Suing for Negligent Security and Vicarious Liability in Georgia

In a 2013 case, a plaintiff appealed after summary judgment was awarded to a property management company and others based on his lawsuit after being shot by an off-duty cop performing security at an apartment complex. The plaintiff argued that summary judgment was inappropriate because there were multiple factual questions, including whether the defendants were vicariously liable for an off-duty officer’s actions. The other two issues were whether the defendants had offered negligent security and whether punitive damages were available.

The defendants owned and managed an apartment complex. The owner of one of the stakeholders for the apartment complex knew about the criminal activity at the complex. He contacted a police department supervisor to find an off-duty officer to offer security services at the apartments.

The supervisor put the stakeholder in contact with an active police officer. He asked the officer to offer 12 hours of patrol time every week to address the adverse security condition at the complex. The police officer worked there by himself alongside a private unarmed security company. An unrelated shooting occurred and patrol hours were increased. The officer (French) was able to choose other officers to hire and could also fire them if they didn’t perform adequately.
French invited Reginald Fisher, another police officer, to patrol. Fisher came to the complex to discuss the crime problems. He was asked to provide a visual access card check. French paid him with funds provided by the apartment.

On the first day Fisher patrolled, he was eating dinner while watching the apartment buildings. He saw the plaintiff park in a handicap spot and come into the apartment building. He checked the plaintiff’s car, which didn’t have a handicapped parking permit. After he went back to his car, the plaintiff returned. The officer approached him to talk, but the plaintiff went into his car and got something from the center console and put it in his mouth. The officer believed it was crack cocaine. The plaintiff tried to drive away with the officer trying to stop him. When the plaintiff didn’t listen, the officer broke his window with a baton and shot him. Later on it was discovered that the man was unarmed and had only been at the apartments to help his disabled aunt.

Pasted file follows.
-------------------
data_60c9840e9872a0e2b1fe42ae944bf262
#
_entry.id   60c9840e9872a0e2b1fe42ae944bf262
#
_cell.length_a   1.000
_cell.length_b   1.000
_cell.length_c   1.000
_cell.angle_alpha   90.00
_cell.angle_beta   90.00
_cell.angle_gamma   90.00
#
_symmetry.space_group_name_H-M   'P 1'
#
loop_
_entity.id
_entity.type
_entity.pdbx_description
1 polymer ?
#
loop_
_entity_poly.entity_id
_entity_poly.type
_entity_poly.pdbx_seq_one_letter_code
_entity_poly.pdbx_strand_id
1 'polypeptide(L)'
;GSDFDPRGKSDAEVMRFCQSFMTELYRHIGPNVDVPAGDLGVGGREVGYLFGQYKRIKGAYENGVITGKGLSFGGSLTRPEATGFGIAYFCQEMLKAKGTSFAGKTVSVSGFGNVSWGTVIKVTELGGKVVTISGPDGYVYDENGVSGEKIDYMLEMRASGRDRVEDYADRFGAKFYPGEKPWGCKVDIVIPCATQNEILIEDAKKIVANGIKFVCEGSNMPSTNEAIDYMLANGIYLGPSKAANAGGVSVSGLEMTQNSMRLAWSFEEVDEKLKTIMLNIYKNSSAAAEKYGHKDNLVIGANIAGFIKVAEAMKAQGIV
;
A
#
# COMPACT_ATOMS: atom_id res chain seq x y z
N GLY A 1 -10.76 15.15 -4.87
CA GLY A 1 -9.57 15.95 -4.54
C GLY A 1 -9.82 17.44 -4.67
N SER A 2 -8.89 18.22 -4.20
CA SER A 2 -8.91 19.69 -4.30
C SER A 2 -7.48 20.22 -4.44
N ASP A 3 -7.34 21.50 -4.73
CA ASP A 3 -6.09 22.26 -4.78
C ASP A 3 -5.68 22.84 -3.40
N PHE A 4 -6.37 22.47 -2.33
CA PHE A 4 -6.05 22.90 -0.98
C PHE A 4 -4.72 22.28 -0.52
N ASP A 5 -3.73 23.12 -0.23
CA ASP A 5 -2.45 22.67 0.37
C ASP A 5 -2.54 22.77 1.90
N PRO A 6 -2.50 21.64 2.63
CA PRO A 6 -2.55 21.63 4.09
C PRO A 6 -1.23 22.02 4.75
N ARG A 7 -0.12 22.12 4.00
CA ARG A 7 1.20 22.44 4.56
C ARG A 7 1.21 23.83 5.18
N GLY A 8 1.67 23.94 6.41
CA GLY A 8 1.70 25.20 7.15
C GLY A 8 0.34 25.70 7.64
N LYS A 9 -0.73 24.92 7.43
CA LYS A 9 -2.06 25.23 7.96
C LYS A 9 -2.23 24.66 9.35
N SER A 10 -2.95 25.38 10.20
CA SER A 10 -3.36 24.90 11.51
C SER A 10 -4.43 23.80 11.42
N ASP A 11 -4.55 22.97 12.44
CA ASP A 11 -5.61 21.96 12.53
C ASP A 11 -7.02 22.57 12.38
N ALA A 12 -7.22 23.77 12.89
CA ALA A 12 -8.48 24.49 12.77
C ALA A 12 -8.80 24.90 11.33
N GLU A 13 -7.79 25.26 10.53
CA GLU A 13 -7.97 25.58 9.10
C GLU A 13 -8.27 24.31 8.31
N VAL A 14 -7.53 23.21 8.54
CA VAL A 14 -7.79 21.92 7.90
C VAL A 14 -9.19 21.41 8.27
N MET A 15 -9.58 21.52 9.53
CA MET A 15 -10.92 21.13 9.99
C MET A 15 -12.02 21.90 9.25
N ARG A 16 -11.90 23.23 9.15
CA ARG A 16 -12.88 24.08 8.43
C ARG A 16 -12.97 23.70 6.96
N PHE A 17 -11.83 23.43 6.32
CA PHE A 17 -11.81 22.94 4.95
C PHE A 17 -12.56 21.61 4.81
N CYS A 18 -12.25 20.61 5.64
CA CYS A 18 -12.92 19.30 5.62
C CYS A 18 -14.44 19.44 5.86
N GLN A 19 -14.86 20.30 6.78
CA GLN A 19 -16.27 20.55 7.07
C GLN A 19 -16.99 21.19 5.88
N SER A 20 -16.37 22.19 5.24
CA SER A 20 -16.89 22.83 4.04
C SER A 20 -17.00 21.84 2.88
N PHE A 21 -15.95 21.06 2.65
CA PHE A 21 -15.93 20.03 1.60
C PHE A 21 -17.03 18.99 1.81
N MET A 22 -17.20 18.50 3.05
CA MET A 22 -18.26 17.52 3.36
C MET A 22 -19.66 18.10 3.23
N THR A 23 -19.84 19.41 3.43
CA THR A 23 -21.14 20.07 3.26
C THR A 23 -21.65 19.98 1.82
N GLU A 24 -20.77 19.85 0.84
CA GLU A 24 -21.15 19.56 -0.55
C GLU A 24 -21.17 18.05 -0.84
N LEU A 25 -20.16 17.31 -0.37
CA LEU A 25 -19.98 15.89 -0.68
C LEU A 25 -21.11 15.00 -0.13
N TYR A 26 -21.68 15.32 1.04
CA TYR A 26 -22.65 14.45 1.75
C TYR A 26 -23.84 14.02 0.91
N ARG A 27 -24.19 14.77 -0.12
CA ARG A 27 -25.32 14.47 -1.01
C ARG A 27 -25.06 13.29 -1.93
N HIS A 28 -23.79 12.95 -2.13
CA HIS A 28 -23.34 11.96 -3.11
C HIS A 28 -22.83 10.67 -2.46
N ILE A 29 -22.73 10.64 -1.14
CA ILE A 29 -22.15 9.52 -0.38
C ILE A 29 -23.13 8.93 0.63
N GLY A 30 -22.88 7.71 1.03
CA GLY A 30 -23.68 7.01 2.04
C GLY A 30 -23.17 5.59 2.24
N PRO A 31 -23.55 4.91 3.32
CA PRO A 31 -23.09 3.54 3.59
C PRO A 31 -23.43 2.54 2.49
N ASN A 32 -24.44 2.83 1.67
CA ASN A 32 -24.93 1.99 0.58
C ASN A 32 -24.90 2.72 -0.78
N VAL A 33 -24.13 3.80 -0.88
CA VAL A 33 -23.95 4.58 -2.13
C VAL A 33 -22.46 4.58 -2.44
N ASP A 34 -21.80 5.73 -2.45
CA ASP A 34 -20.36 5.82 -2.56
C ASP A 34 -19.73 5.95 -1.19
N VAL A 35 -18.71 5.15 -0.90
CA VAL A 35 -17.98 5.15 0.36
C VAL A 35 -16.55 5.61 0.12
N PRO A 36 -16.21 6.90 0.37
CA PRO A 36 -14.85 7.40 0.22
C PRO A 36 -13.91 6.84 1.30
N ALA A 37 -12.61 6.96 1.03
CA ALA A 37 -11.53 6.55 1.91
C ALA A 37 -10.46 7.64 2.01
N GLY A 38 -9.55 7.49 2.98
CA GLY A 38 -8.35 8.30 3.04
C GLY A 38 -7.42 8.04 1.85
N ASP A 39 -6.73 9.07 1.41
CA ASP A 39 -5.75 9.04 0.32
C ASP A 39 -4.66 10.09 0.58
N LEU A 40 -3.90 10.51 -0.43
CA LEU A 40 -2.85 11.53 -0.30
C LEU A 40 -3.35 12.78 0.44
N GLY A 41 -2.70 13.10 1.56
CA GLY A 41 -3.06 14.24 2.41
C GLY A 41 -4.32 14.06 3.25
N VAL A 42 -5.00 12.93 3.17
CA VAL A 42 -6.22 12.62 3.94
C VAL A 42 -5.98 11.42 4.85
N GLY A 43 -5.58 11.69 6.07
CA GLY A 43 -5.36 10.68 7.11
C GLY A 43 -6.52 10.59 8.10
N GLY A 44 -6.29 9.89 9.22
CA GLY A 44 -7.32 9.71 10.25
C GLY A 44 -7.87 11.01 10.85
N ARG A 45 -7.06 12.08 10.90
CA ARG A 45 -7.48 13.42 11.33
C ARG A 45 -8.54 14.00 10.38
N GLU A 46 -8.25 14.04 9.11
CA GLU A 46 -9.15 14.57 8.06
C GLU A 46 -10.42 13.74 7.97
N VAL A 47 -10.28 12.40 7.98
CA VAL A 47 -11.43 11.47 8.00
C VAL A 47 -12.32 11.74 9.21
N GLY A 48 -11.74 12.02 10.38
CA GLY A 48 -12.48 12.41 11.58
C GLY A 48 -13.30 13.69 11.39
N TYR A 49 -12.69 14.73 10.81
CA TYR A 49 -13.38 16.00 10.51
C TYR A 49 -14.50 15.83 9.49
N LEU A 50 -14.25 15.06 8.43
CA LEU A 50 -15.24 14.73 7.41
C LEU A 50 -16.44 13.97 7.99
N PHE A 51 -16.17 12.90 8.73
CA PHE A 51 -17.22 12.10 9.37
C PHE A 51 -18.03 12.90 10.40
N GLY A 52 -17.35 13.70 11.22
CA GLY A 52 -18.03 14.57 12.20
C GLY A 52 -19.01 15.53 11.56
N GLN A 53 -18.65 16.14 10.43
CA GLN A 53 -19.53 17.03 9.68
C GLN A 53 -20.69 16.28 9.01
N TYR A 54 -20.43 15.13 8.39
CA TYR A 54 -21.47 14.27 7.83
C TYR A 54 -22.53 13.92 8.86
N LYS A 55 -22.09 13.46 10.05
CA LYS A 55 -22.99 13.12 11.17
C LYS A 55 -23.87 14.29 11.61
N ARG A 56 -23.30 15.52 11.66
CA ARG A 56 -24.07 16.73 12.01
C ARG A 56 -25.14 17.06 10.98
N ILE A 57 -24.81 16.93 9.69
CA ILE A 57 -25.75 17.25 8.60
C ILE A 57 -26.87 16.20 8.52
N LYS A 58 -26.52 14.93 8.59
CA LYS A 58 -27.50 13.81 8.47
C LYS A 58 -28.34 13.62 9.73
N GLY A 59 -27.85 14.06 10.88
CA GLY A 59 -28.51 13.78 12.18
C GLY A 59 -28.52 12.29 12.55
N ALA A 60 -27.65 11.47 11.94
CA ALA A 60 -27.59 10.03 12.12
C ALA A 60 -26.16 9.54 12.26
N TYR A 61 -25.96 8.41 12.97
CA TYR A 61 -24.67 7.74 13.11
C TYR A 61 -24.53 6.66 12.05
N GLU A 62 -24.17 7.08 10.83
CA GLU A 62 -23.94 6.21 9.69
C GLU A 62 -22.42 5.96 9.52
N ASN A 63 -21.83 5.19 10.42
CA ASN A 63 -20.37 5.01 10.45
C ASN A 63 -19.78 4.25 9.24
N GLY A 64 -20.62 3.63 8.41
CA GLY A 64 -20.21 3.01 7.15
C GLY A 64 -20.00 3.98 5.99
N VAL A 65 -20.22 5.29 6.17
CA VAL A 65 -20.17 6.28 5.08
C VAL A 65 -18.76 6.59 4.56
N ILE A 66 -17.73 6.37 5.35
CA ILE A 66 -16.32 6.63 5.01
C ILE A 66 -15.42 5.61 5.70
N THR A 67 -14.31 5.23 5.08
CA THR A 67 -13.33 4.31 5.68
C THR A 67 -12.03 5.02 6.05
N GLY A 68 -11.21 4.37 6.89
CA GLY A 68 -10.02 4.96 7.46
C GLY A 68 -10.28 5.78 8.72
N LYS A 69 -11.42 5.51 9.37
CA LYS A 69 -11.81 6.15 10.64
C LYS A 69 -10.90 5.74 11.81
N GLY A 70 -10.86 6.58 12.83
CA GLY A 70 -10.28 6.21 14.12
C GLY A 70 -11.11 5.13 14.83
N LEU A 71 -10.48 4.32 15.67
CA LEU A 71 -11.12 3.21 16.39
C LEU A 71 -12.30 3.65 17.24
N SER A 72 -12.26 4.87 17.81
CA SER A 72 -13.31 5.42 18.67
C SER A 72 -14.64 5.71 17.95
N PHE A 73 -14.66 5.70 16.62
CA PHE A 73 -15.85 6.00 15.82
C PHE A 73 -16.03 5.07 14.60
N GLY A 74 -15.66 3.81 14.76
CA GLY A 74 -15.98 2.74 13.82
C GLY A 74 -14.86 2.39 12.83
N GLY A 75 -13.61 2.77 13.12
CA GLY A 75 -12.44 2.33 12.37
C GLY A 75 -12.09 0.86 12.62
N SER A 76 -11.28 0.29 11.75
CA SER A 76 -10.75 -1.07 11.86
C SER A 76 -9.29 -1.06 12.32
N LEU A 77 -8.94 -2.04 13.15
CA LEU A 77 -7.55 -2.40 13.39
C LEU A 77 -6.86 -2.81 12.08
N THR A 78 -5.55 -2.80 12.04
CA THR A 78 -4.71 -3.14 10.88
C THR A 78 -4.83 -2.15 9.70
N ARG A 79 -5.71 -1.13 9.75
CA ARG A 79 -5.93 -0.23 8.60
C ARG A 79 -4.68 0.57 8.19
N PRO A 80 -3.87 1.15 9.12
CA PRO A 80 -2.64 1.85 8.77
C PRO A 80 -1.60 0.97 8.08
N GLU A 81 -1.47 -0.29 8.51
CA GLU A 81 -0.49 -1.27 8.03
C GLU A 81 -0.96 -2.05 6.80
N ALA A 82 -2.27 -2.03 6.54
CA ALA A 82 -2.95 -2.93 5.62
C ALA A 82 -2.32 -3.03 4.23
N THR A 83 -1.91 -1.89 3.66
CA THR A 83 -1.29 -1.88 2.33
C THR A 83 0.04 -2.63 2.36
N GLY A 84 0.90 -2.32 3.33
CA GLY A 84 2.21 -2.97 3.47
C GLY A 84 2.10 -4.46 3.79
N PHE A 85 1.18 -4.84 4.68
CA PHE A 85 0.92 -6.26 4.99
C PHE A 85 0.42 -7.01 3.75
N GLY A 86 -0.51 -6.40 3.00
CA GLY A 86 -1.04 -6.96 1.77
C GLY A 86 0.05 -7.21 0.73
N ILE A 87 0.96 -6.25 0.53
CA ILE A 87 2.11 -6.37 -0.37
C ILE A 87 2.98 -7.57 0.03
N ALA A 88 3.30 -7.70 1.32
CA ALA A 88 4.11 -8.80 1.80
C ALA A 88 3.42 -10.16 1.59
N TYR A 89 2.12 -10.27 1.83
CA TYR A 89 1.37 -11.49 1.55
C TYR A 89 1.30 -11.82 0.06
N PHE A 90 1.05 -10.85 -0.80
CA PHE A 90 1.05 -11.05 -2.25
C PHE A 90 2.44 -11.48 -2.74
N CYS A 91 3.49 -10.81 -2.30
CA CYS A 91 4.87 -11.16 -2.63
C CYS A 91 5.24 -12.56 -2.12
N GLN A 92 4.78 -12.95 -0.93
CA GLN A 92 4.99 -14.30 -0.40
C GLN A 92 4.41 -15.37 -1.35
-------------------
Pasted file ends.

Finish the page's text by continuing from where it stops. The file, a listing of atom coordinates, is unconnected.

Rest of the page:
The plaintiff sued the defendants alleging numerous causes of action, including premises liability, wrongful retention, supervision and more. He asked for punitive damages. The defendants asked for summary judgment. The trial court granted the motion as to certain claims, including premises liability and punitive damages.

The plaintiff argued that summary judgment was not appropriate with regard to the vicarious liability claim. The appellate court agreed, explaining that if an employer controls the time, manner and method of executing work, there is an employer-employee relationship and liability attaches even if the employee is known as an independent contractor. There is an exception for hired off-duty officers. If the officer commits a tort as a police officer, the company is not liable. However, if the officer occupies a dual position, exercising functions for both the public and the company, the company is liable.

In this case, the court found that the officer had a blended purpose. He was asking about a handicapped parking violation (a police function), but also approaching those who weren’t engaged in criminal activity to verify their access to the apartments. Because the latter was not a police function, there was evidence to support the argument that he was there for security. Summary judgment was not appropriate on this issue. The court also reversed as to punitive damages. Actions that show conscious indifference to consequences can authorize a punitive damages finding by the jury.

If you are hurt due to an employer’s failure to employ a trustworthy individual, it is important to retain an attorney that understands vicarious liability. Experienced Atlanta personal injury attorney Terrence R. Bethune can evaluate your case and fight for any compensation you may deserve. Contact us at (470) 709-0666 or via our online form.

More Blog Posts
What is an Ante-Litem Notice in Georgia? February 28, 2014
Proximate Cause in Georgia Car Accidents, February 13, 2014
Tandem Driving Theory of Liability in Georgia Car Accidents, February 4, 2014

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